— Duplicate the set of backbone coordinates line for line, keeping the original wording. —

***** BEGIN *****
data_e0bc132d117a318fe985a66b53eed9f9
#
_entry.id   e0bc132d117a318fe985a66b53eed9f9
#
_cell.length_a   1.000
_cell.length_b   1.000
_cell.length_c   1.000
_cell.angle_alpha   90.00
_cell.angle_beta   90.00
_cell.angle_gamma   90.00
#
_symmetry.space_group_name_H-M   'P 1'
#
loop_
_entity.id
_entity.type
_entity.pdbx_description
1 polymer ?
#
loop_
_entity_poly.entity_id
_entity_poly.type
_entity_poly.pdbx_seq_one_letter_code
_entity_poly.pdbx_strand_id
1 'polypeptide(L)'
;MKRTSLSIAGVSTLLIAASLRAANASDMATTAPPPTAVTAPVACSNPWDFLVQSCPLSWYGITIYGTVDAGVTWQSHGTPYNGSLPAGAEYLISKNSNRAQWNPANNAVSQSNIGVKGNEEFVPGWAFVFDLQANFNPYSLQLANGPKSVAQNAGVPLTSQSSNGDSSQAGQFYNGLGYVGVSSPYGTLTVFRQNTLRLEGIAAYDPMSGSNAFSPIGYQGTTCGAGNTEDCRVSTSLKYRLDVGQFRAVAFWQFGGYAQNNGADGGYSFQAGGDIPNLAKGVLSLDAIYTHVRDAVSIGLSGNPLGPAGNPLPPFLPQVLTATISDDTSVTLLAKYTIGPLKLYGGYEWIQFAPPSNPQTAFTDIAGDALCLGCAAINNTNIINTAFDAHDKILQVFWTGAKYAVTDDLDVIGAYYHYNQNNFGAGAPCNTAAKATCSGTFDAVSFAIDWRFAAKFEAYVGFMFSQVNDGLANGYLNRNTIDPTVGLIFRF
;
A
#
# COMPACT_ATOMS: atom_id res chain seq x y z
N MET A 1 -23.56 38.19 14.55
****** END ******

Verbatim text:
data_e0bc132d117a318fe985a66b53eed9f9
#
_entry.id   e0bc132d117a318fe985a66b53eed9f9
#
_cell.length_a   1.000
_cell.length_b   1.000
_cell.length_c   1.000
_cell.angle_alpha   90.00
_cell.angle_beta   90.00
_cell.angle_gamma   90.00
#
_symmetry.space_group_name_H-M   'P 1'
#
loop_
_entity.id
_entity.type
_entity.pdbx_description
1 polymer ?
#
loop_
_entity_poly.entity_id
_entity_poly.type
_entity_poly.pdbx_seq_one_letter_code
_entity_poly.pdbx_strand_id
1 'polypeptide(L)'
;MKRTSLSIAGVSTLLIAASLRAANASDMATTAPPPTAVTAPVACSNPWDFLVQSCPLSWYGITIYGTVDAGVTWQSHGTPYNGSLPAGAEYLISKNSNRAQWNPANNAVSQSNIGVKGNEEFVPGWAFVFDLQANFNPYSLQLANGPKSVAQNAGVPLTSQSSNGDSSQAGQFYNGLGYVGVSSPYGTLTVFRQNTLRLEGIAAYDPMSGSNAFSPIGYQGTTCGAGNTEDCRVSTSLKYRLDVGQFRAVAFWQFGGYAQNNGADGGYSFQAGGDIPNLAKGVLSLDAIYTHVRDAVSIGLSGNPLGPAGNPLPPFLPQVLTATISDDTSVTLLAKYTIGPLKLYGGYEWIQFAPPSNPQTAFTDIAGDALCLGCAAINNTNIINTAFDAHDKILQVFWTGAKYAVTDDLDVIGAYYHYNQNNFGAGAPCNTAAKATCSGTFDAVSFAIDWRFAAKFEAYVGFMFSQVNDGLANGYLNRNTIDPTVGLIFRF
;
A
#
# COMPACT_ATOMS: atom_id res chain seq x y z
N MET A 1 -23.56 38.19 14.55